Melanism in peromyscus is caused by independent mutations in agouti.

Kingsley EP, Manceau M, Wiley CD, Hoekstra HE - PLoS ONE (2009)

Schematic and VISTA alignment of the Mc1r and Agouti loci in Mus, Rattus, and Peromyscus.Dark blocks represent coding sequences; light blocks represent untranslated exons. Mc1r consists of a single exon that spans approximately 1.5 kb similar to its Mus ortholog. The Agouti locus spans over 100 kb. Grey arrows indicate a duplication present in all three taxa; brackets indicate the inversion of the duplicated region in Peromyscus. Asterisks mark the location of a conserved region that is necessary for Agouti expression (Y. Chen and G. S. Barsh, pers. comm.). The red line and red arrowhead mark the locations of the aΔ125kb deletion and the aQ65term premature stop codon, respectively. The conservation plot was generated by aligning Peromyscus BAC sequence and sequence from the Rattus genome using LAGAN [75] and plotting conservation with mVISTA [76].
© Copyright Policy
Related In: Results  -  Collection

Show All Figures
getmorefigures.php?uid=PMC2713407&req=5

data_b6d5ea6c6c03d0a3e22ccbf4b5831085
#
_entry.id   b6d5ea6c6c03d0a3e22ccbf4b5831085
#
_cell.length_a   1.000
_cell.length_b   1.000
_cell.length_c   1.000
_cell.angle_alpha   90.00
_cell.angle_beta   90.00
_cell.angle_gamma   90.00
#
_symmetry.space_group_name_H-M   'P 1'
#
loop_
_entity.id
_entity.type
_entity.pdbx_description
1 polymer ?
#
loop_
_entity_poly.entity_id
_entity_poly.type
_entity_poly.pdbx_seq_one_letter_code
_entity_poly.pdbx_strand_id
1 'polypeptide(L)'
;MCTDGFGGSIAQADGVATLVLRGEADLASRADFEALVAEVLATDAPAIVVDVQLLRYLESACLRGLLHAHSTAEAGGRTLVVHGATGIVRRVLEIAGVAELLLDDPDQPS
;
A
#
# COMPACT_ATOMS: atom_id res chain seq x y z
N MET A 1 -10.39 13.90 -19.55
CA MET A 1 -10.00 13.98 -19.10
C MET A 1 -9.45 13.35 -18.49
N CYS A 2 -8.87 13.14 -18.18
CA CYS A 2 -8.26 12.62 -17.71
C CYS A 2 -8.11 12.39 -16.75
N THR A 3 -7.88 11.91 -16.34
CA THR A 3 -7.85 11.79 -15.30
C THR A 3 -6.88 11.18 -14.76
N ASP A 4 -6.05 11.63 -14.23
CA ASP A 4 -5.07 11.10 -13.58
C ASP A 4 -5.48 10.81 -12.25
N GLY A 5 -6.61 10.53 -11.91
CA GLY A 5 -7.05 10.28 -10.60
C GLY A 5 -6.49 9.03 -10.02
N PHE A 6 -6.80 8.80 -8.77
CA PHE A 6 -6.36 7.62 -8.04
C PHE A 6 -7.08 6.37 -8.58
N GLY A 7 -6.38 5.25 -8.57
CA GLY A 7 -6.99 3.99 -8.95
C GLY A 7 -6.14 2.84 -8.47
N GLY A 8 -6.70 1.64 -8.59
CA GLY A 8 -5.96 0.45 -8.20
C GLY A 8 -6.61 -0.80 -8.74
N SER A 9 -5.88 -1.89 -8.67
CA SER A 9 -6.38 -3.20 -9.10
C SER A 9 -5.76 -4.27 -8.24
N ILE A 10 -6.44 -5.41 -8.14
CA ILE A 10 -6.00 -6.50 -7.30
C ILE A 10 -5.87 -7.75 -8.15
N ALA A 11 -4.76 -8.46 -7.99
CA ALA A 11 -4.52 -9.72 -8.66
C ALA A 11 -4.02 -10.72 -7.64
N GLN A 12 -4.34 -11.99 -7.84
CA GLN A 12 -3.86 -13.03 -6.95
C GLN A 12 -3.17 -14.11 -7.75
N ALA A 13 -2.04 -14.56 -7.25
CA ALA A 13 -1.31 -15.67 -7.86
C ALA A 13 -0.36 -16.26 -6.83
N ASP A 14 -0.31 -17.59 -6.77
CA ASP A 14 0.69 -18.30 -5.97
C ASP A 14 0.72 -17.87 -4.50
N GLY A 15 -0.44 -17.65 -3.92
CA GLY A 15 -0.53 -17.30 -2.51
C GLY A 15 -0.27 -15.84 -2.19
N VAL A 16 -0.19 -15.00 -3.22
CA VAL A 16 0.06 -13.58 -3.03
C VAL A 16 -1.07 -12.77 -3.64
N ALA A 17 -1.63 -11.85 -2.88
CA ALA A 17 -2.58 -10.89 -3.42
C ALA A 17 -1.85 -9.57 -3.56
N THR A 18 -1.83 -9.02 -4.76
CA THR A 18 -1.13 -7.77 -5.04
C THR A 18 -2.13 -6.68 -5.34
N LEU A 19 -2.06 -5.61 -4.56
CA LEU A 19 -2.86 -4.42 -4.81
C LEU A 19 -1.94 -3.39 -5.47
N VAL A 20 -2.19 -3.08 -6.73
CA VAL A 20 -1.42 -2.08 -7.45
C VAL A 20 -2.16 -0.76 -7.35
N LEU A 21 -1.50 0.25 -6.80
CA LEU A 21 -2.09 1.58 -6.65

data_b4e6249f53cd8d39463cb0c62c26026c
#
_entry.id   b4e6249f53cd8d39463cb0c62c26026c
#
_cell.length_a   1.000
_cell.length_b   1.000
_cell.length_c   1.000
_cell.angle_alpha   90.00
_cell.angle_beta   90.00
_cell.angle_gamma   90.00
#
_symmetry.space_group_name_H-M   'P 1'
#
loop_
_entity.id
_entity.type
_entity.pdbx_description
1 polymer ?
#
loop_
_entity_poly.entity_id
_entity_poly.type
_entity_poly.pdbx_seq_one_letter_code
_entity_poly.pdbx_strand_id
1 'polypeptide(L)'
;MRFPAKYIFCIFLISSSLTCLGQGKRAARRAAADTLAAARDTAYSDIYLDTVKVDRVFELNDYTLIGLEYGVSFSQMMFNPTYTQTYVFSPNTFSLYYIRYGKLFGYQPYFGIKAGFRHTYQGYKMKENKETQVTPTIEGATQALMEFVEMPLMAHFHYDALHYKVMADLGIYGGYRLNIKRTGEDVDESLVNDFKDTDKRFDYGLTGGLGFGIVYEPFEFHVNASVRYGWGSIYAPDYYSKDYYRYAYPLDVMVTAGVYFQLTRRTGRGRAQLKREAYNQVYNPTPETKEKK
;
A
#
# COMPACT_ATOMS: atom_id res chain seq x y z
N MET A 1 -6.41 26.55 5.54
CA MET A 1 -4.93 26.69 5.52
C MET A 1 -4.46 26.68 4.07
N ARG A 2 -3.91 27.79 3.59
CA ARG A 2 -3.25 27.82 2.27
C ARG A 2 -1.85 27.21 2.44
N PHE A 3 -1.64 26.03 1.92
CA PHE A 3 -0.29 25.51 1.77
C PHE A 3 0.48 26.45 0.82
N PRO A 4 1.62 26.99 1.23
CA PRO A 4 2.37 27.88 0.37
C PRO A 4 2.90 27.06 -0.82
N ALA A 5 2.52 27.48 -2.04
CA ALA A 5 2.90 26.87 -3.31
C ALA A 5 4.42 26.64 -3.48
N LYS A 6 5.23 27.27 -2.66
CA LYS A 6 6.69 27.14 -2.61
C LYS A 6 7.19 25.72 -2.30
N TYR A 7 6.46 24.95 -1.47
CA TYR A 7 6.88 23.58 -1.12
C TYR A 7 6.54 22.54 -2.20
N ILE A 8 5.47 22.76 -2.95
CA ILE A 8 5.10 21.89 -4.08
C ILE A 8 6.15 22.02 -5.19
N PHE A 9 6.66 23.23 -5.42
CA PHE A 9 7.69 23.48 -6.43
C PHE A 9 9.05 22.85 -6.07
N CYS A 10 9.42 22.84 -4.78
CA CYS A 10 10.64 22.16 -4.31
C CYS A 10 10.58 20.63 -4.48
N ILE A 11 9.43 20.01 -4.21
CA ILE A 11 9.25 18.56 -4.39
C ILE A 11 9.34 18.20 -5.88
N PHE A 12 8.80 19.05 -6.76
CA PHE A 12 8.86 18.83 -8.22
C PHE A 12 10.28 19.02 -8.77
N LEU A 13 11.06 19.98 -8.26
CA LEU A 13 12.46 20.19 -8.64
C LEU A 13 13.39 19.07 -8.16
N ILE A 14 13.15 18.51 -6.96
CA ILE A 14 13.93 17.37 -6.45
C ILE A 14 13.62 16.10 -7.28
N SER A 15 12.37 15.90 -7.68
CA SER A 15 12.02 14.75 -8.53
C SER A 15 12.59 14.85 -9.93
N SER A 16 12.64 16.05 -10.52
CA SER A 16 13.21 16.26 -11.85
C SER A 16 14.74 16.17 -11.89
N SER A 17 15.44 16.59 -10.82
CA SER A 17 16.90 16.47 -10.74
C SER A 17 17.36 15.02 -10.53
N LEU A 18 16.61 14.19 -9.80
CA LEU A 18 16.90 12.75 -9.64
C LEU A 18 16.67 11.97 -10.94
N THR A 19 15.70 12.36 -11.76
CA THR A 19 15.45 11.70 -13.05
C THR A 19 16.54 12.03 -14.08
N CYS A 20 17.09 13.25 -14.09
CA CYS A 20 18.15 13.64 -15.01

pone-0006435-g002: Schematic and VISTA alignment of the Mc1r and Agouti loci in Mus, Rattus, and Peromyscus.Dark blocks represent coding sequences; light blocks represent untranslated exons. Mc1r consists of a single exon that spans approximately 1.5 kb similar to its Mus ortholog. The Agouti locus spans over 100 kb. Grey arrows indicate a duplication present in all three taxa; brackets indicate the inversion of the duplicated region in Peromyscus. Asterisks mark the location of a conserved region that is necessary for Agouti expression (Y. Chen and G. S. Barsh, pers. comm.). The red line and red arrowhead mark the locations of the aΔ125kb deletion and the aQ65term premature stop codon, respectively. The conservation plot was generated by aligning Peromyscus BAC sequence and sequence from the Rattus genome using LAGAN [75] and plotting conservation with mVISTA [76].